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  • A companion sanctuary of Hecate was constructed underground by Diocletian.

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  • When the Roman empire was reorganized by Diocletian at the end of the 3rd century Phrygia was divided into two provinces, distinguished at first as Prima and Secunda, or Great and Little, for which the names Pacatiana and Salutaris soon came into general use.

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  • They include the Fastes de l'empire romain, and editions of Diocletian's edict and of Philippe Lebas's Voyage archeologique (1868-1877).

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  • But Victorinus of Pettau, who wrote during the persecution under Diocletian, still knows the relation of the Apocalypse to the legend of Nero; and Commodian, whose Carmen Apologeticum was perhaps not written until the beginning of the 4th century, knows two Antichrist-figures, of which he still identifies the first with Nero redivivus.

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  • Having embraced the profession of a soldier, he rapidly rose under Diocletian to high military rank.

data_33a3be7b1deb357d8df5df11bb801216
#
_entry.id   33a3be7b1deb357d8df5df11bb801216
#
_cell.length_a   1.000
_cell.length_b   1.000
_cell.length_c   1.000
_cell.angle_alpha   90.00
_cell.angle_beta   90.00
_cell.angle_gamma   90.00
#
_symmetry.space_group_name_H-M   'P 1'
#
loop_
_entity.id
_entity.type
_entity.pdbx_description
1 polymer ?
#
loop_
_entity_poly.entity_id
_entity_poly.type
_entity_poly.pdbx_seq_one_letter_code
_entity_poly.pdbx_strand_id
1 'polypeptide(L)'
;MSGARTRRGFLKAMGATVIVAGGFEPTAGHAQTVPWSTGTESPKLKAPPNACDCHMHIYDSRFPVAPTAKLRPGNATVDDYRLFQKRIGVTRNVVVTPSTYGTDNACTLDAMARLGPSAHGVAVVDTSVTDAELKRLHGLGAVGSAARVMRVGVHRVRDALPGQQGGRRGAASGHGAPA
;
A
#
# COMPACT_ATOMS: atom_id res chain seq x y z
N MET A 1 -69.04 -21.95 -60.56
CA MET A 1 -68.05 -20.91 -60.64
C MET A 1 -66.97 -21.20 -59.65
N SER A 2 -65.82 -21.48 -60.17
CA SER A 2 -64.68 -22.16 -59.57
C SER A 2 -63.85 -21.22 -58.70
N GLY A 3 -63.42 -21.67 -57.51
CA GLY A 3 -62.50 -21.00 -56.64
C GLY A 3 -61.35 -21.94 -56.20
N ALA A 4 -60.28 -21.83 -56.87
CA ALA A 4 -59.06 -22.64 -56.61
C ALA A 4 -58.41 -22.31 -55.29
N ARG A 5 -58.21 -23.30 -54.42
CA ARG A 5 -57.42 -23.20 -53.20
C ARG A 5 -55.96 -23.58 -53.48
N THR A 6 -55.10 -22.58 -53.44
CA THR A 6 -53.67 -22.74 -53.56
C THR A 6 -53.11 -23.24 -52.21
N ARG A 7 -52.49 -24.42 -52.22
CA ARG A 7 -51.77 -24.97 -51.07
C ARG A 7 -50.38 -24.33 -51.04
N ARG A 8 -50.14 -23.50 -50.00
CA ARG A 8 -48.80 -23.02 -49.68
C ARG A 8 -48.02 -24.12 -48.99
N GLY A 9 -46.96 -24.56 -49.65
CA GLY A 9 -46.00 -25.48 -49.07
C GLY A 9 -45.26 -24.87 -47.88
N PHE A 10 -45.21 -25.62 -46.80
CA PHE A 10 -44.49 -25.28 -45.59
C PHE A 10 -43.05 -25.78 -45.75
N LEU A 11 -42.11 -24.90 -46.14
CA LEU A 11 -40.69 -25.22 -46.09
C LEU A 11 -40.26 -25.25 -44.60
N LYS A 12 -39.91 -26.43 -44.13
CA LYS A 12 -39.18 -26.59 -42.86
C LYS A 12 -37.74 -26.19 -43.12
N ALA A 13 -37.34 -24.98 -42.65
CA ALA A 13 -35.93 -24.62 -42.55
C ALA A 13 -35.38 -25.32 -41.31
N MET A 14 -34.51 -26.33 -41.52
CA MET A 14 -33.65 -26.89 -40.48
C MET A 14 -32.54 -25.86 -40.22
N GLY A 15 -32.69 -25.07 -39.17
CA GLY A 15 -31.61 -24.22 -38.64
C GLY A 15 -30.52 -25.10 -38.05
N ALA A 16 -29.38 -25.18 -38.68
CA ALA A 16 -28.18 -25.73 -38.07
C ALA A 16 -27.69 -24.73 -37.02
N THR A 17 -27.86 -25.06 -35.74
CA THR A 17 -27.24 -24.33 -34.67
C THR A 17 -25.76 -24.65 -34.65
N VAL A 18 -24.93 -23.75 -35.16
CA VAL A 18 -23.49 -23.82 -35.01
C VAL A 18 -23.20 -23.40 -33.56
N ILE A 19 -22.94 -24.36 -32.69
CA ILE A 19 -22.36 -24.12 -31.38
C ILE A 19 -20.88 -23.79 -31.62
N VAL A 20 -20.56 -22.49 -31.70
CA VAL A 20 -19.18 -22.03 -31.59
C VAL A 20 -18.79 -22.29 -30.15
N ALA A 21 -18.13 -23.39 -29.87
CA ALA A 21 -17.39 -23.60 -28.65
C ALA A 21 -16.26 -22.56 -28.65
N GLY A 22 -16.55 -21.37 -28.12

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  • When Diocletian had begun to manifest a pronounced hostility towards Christianity, George sought a personal interview with him, in which he made deliberate profession of his faith, and, earnestly remonstrating against the persecution which had begun, resigned his commission.

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  • Modern criticism, while rejecting this identification, is not unwilling to accept the main fact that an officer named Georgios, of high rank in the army, suffered martyrdom probably under Diocletian.

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  • The vicarius was an important official in the reorganized empire of Diocletian.